Editorial: Machine Learning Advanced Dynamic Omics Data Analysis for Precision Medicine
- 1Key Laboratory of Systems Biology, Institute of Biochemistry and Cell Biology, Chinese Academy of Sciences, Shanghai, China
- 2Shanghai Research Center for Brain Science and Brain-Inspired Intelligence, Shanghai, China
- 3Shanghai Institute of Nutrition and Health, Shanghai Institutes for Biological Sciences (CAS), Shanghai, China
- 4Department of Computer Science, Aberystwyth University, Aberystwyth, United Kingdom
Editorial on the Research Topic
Machine Learning Advanced Dynamic Omics Data Analysis for Precision Medicine
By utilizing high-throughput technologies, precision medicine is being developed as a preventative, diagnostic and treatment tool to combat complex human diseases. It is therefore necessary to investigate how to integrate these multi-scale ‘omics datasets to distinguish the novel individual-specific disease causes from conventional cohort-common disease causes. Currently, machine learning plays an important role in biological and biomedical research, especially in the analysis of big ‘omics data. This Research Topic focuses on the application of wet ‘omics technology and dry machine learning approaches together to further develop precision medicine.
Studies Based on Individual Temporal ‘Omics Data From Disease Cohorts or Animal Models
Liu, R. et al. proposed a single-sample-based hidden Markov model approach to detect the dynamical differences between a normal and a pre-disease states, to detect the immediately upcoming critical transition from the pre-disease state. Lee et al. implemented a deep learning-based python package for multimodal longitudinal data integration, especially the numerical data including time series and non-time series data. Yu et al. implemented an adjusted individual-specific edge-network analysis (iENA) method when a limited number of samples from one individual are available, and made a proof-of-concept study on individual-specific disease classification based on microbiota compositional dynamics.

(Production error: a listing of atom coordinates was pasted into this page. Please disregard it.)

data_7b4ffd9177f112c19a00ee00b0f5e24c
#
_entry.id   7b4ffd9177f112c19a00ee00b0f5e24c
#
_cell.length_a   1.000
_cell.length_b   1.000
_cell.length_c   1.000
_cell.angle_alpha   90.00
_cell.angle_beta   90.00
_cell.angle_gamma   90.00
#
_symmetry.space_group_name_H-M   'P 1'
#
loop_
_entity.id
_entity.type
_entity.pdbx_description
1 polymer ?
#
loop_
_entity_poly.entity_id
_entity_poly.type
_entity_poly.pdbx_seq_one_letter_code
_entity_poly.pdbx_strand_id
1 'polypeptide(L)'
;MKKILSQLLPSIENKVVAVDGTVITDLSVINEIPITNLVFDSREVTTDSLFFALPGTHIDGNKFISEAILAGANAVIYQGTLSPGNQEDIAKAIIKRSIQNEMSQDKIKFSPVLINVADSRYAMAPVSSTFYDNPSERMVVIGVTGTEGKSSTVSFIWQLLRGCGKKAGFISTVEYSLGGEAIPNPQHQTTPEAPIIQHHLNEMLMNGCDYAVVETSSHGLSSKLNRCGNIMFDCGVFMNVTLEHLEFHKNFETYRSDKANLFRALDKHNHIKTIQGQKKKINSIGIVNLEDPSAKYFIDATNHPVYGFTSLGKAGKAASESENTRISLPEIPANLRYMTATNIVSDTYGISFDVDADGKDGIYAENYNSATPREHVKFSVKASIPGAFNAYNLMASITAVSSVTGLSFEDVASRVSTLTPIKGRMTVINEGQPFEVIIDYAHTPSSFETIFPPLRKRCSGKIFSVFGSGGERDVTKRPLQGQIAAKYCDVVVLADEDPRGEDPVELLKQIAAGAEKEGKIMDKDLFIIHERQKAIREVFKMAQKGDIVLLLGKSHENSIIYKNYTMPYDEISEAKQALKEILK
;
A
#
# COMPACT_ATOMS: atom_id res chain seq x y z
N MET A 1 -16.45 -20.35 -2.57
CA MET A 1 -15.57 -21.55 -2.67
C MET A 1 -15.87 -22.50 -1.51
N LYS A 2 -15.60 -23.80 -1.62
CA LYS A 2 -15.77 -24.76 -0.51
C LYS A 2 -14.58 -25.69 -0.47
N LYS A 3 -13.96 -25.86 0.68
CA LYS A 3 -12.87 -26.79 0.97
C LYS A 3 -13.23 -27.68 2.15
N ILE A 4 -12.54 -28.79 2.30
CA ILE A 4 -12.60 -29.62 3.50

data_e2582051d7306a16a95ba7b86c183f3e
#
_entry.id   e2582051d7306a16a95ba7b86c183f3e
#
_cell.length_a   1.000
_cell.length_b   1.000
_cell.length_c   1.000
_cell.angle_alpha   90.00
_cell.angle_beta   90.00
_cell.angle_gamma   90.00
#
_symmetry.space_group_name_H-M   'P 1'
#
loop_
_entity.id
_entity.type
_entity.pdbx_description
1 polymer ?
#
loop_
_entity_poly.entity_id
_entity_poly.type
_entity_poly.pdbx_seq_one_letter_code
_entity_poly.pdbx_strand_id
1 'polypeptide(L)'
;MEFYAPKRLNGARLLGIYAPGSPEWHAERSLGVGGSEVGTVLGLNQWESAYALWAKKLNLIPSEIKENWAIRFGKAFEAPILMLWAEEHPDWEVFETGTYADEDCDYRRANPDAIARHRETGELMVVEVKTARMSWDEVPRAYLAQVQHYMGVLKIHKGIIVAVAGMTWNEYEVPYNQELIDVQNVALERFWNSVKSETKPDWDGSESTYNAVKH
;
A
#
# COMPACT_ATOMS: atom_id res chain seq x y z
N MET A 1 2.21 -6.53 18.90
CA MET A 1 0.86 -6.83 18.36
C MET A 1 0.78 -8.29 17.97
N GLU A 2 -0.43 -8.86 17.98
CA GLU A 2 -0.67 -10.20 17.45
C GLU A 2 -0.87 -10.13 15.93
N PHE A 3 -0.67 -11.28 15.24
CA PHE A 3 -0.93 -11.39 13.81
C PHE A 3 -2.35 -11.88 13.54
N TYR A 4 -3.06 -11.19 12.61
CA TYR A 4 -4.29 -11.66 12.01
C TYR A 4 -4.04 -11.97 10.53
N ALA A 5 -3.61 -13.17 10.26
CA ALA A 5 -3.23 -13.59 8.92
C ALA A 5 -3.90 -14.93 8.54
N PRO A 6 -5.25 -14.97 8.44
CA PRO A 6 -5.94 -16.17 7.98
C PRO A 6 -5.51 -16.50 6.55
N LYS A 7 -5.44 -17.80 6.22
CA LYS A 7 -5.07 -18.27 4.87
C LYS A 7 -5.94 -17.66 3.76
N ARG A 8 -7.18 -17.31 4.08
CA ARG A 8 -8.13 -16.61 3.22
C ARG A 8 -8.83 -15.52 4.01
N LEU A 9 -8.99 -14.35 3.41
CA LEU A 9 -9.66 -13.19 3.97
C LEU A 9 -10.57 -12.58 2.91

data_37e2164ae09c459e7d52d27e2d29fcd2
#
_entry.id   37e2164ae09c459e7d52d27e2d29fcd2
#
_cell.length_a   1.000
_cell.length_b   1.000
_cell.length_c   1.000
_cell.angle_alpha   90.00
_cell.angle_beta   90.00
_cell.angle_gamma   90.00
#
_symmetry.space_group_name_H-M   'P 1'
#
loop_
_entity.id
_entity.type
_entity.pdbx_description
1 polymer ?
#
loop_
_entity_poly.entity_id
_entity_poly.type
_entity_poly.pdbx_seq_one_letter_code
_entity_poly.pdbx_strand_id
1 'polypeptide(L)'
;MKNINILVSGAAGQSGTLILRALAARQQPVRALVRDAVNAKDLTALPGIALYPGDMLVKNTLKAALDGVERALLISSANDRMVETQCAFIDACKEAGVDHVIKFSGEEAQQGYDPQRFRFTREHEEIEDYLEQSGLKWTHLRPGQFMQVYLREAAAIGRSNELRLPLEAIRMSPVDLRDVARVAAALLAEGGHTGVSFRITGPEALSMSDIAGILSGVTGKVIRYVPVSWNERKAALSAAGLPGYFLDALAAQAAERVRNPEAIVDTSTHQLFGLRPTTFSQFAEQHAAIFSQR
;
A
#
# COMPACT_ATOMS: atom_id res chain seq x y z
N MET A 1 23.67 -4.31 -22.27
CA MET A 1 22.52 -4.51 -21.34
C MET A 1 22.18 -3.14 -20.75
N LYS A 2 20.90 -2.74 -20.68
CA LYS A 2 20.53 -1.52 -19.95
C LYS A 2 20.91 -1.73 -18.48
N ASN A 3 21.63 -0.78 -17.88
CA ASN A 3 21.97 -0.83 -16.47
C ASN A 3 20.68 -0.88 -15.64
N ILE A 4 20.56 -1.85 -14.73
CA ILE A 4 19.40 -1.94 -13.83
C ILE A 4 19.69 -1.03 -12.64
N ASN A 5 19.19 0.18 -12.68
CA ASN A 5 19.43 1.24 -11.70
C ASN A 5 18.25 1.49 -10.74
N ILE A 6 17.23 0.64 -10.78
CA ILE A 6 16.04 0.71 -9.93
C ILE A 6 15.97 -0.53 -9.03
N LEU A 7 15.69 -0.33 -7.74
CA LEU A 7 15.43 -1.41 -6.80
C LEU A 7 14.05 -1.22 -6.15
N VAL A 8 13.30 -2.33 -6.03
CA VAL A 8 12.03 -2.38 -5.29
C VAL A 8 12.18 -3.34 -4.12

Studies Based on Multiple ‘Omics Data, E.G., the Combination of Genomic, Transcriptomic, Epigenomic, or Proteomic Data for a Single Disease/Condition
Chen et al. analyzed the miRNA expression profiles in whole plasma, Extracellular Vesicle (EV) and EV-free plasma of lung cancer patients and identified several discriminative miRNAs and classification rules as potential non-invasive biomarkers by Monte-Carlo feature selection method and Repeated Incremental Pruning to Produce Error Reduction method. Liu, Z. et al. conducted a genome-wide analysis of allele-specific expression (ASE) in colorectal cancer patients, providing a systematic understanding of how ASE is implicated in both tumor and normal tissues. Hu et al. used RNA sequencing data to identify and quantify the circRNAs in atrial fibrillation (AF) by bioinformatics analysis and characterized their potential functions through the competing endogenous RNA network and protein-protein interaction network. Shi, X. et al. screened a cohort of Total anomalous pulmonary venous connection cases and healthy controls for rare copy number variants by whole exome sequencing, providing candidate genes associated with rare congenital birth defect. Wu et al. performed whole exome sequencing on seven members of an HSCR family, making a first report on the in-frameshift variant p.Phe147del in RET responsible for heritable HSCR. Xie et al. investigated rare Copy number variants (CNVs) in a recruited cohort of unrelated patients with pulmonary atresia and a population-matched control cohort of healthy children by whole-exome sequencing, helping elucidate critical disease genes and new insights of pathogenesis. Meng et al. made a brief research report on the driver gene mutations in Chinese patients with non-small cell lung cancer by target sequencing and Hotspot3D computational approach together.